SHARED LEARNING EXPERIENCE: Our mission to build positive relationships with students and among our staff is enhanced when we share a learning experience. Navigating the challenges together and even calling into question the value of this experience makes our learning valuable. My favorite part of leading this endeavor has been leaning on my colleagues for advice and having my ideas challenged. For many people on our staff, the digital portfolio will offer an in for us to help one another. Many of our students will thrive as they see opportunities to help classmates and adults with portfolios. Start where you are on this experience. The best conditions are set for learning when we get out of our comfort zones and share in some collective vulnerability.  

My Professional Portfolio:

My next blog post will include the following digital portfolio topics:
  • What is my role as a teacher? 
  • How do I start? 
  • Who is my audience?

Thursday, June 15, 2017

An Open Letter to Students Who are Tackling Racism

A letter written by me to our high school drama students in response to their incredible performance of Harper Lee’s, To Kill a Mockingbird. I am posting it here to spread the great news about the impact engaged students have on the world. It is our responsibility to foster a culture in schools where ideas turn into action. Kudos to teacher-extraordinaire Lori Thompson for her direction of this production and her remarkable leadership helping all of us make meaning through our struggles. This letter was given to each member of the cast and production team.
The Dream is Now, Detroit. By Nick Gregory

You are an all-star.

I figured since a few of you have been on the receiving end of my high-fives in the hallway or praise in my classroom, you should know why I am so fired up about your role in the FHS performance of, To Kill a Mockingbird.

I am writing this letter to you because you pulled something off that some people spend a lifetime trying to do; you significantly moved the needle toward progress. I do not say that lightly.

Working for progress is tedious work and it tests our patience.

The fight for progress can make us feel isolated. Striving to get to a better place can be lonely.

A true commitment to progress makes us vulnerable as we reflect on our own imperfections and flaws.

The process of making progress can be discouraging at times.
Voice of Hope, Detroit. By Nick Gregory 
Your performance and the honesty with which you delivered it brought all of the above truths about progress to light. You revealed the complicated layers that make confronting bigotry and racism challenging. All aspects of the evening - the acting, the character development, the video montages, the set and direction, the Q & A - it came together remarkably. You reached hundreds of people directly from the theatre alone. Add to that your interactions with guests, in Flint, with your families and among your peers and the scale of your influence expands dramatically. More importantly, you will continue to fight for good ideas and so will many of the people who shared this learning experience with you.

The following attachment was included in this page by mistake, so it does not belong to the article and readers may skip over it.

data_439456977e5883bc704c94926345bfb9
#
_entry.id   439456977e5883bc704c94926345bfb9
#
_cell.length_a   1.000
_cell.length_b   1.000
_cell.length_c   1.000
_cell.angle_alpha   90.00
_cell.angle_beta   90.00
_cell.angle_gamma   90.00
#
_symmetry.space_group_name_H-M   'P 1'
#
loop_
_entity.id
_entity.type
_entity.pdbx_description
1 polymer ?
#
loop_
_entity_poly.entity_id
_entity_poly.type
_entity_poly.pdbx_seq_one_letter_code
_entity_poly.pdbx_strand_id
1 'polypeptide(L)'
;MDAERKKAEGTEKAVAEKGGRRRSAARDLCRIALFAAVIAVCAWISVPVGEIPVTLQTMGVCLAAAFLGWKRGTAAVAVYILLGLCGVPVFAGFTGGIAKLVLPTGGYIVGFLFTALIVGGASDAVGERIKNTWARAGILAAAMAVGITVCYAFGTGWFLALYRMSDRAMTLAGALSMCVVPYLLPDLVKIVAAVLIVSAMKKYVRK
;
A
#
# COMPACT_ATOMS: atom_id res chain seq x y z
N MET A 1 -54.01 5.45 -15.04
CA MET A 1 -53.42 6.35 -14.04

Never underestimate the power of ideas and our capacity to evolve as human beings.

Your effort, focused study and the exhausting rehearsal that went into authentically delivering To Kill a Mockingbird demonstrates respect for your audience and your belief in something bigger than the “show” itself. I admire your dedication. Truths about hate and love that have existed for more than the eighty years since the story was set, came to life in the theatre Saturday night.   

You did that. You helped people think and feel the tough stuff. Your work creating positive change in our world is only beginning and that excites me.
A few other ideas came to mind in the days since I enjoyed your performance.


Judge Not, Detroit. By Nick Gregory
Putting yourself out there to be a part of a team is a risk. Collectively, you got to a deeper level of understanding by opening yourself up to learning from new experiences and difficult conversations. It is inspiring to me and makes me want to keep reaching for more.


We can never have too many reminders about the importance of “walking in another’s flip-flops” and opening our hearts and minds to the experiences of others. Empathy is a function of love and there’s no such thing as a surplus of love. You reminded me that empathy is greater than a set of actions or deeds. Empathy can be taught and modeled.  As a teacher and a dad, that’s a reminder I appreciate. Thank you.


We have the power to change. Every person, regardless of age or background, is capable of change and forgiveness.

When I was in college, my uncle referred to a good friend of mine as a “Sand-N-word”  and it shook me up. My friend is Indian and has dark skin. My uncle was looking through some spring break photos I brought to a family gathering and he spewed his hate so casually that it caught me off-guard. He said it as though he was describing an obvious feature like his jet black hair or his goofy smile and I remember feeling helpless. My uncle’s bigoted slur hung in the air the entire day. I struggled for a long time with the fact that I never spoke up back then. I don’t remember exactly, but I am sure I was weary of creating tension with someone I loved.

At that time, I was not willing to go there.